He would be back from India one of these days, June or July, she forgot which for his letters were awfully dull; it was his sayings one remembered; his eyes, his pocket-knife, his smile, his grumpiness . . .

Here, the narrator introduces Peter Walsh, the man who proposed marriage to Clarissa when she was young. Readers learn that Clarissa and Peter remain in communication and that he has been in India but will return home soon. Peter has never loved anyone as much as he loved Clarissa, but readers soon learn that she rejected him because he asked too much of her. When she married Richard Dalloway, she made the safe, conservative choice.

[T]here’s nothing in the world so bad for some women as marriage, he thought; and politics; and having a Conservative husband, like the admirable Richard. So it is, he thought, shutting his knife with a snap.

After Peter shows up at Clarissa’s house and surprises her, he reflects on her choice to marry Richard. After Peter and Clarissa exchange pleasantries, readers learn what each of them is thinking of the other. Peter still harbors strong feelings for Clarissa and recognizes that she lives a lonely and unhappy life. While thinking about this, Peter plays with his pocketknife, something he has always done while deep in thought. And then when he is done thinking, just like he shuts off his emotions, he shuts the knife.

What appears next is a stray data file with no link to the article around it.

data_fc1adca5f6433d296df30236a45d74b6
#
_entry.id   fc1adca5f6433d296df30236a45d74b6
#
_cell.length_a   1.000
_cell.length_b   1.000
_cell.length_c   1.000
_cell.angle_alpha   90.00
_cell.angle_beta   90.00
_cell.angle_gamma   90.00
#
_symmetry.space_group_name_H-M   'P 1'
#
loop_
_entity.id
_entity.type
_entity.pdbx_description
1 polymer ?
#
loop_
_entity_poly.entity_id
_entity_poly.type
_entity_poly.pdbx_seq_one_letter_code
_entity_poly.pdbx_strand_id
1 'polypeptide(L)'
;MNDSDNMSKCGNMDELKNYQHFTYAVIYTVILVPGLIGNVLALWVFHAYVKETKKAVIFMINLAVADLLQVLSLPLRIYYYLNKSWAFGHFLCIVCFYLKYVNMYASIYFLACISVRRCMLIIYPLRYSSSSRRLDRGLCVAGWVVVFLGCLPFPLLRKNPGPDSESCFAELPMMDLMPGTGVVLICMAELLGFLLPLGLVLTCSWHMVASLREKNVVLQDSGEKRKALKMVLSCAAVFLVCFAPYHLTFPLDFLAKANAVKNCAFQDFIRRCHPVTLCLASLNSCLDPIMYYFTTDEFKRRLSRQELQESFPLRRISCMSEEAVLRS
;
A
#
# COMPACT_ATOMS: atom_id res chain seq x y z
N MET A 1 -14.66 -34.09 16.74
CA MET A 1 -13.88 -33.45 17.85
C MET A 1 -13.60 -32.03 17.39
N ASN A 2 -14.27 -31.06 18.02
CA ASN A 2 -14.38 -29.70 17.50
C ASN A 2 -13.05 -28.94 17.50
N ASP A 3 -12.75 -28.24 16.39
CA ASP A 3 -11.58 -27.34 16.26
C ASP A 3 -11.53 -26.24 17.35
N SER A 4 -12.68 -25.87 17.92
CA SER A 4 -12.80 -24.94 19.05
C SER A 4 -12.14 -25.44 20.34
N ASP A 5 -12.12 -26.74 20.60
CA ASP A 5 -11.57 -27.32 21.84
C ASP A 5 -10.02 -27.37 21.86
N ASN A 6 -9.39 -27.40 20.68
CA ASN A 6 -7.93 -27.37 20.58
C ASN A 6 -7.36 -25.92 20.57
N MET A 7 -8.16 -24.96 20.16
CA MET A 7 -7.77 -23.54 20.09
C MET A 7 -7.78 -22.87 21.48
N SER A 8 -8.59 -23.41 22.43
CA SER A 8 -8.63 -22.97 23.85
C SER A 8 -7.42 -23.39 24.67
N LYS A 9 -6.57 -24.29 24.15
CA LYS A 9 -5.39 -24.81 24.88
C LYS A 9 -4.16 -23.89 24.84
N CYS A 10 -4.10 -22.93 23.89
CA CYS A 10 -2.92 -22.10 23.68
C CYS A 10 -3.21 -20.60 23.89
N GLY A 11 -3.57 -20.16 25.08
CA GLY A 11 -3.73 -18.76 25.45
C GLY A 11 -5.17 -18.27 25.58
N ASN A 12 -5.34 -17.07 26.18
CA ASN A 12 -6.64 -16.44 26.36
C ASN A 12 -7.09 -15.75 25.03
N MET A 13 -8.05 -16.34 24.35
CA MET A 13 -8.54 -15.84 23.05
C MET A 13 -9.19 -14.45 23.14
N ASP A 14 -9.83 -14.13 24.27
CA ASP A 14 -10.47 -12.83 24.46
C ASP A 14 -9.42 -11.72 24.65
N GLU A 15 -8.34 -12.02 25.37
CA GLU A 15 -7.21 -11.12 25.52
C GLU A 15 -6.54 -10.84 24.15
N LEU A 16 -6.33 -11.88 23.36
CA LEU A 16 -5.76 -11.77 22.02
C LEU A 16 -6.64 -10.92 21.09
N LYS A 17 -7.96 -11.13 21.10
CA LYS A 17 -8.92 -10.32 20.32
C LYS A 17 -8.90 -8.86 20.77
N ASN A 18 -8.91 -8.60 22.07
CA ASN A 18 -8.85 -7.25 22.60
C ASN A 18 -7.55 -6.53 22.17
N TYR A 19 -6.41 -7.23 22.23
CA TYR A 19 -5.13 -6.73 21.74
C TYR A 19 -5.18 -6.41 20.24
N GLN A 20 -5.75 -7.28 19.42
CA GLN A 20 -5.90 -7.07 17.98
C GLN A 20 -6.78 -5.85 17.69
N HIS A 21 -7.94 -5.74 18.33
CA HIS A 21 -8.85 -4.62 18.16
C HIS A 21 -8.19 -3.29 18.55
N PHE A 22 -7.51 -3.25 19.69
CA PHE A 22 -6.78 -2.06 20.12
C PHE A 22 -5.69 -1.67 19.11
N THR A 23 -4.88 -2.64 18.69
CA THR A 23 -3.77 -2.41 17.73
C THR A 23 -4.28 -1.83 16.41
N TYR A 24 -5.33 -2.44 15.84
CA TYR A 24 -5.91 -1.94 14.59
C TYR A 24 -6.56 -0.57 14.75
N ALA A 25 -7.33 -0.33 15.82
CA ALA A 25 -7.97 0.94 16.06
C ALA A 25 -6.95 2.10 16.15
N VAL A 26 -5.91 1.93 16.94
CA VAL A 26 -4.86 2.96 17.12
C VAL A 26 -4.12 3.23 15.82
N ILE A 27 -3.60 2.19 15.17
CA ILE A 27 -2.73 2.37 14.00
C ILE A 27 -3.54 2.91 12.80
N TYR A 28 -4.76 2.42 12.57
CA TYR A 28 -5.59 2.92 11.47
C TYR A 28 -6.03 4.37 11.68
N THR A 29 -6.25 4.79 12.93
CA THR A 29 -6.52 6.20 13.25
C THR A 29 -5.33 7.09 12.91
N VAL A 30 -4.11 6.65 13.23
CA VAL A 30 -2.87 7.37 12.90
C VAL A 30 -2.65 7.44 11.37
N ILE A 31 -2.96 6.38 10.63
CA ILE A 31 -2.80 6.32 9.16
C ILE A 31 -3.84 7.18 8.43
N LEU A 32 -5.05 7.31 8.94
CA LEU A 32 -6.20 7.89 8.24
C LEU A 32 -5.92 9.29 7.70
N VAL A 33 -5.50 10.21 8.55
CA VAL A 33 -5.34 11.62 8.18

“I am in love,” he said . . . “in love with a girl from India.” He had deposited his garland. Clarissa could make what she would of it.

Peter lays his confession of love before Clarissa the way a person might lay a garland of flowers on the grass in front of another. When Clarissa asks for details, he explains that the woman, Daisy, is the wife of a major in the Indian army. He has returned to England to obtain a divorce. Life has not been easy for him, and he considers himself a failure in many ways. In fact, he bursts into tears, and Clarissa comforts him by kissing his face before they are interrupted by Elizabeth and Peter quickly takes his leave.

And it was smashed to atoms—his fun, for it was half made up, as he knew very well; invented, this escapade with the girl; made up, as one makes up the better part of life, he thought—making oneself up[.]

Here, Peter Walsh reflects on his life and what his life will never be. After leaving Clarissa’s home in the morning, he followed a young woman as she walked down the streets until she reached her home and went inside. He compared the woman to Clarissa as he mused about who she has become since he saw her last. While following the woman, he fantasized and remembered his youth, he observed the busy world of the London streets, and then he sat beside a nurse on a park bench where he took a nap.

“Come along,” she said. “They’re waiting.” He had never felt so happy in the whole of his life! Without a word they made it up. They walked down to the lake. He had twenty minutes of perfect happiness.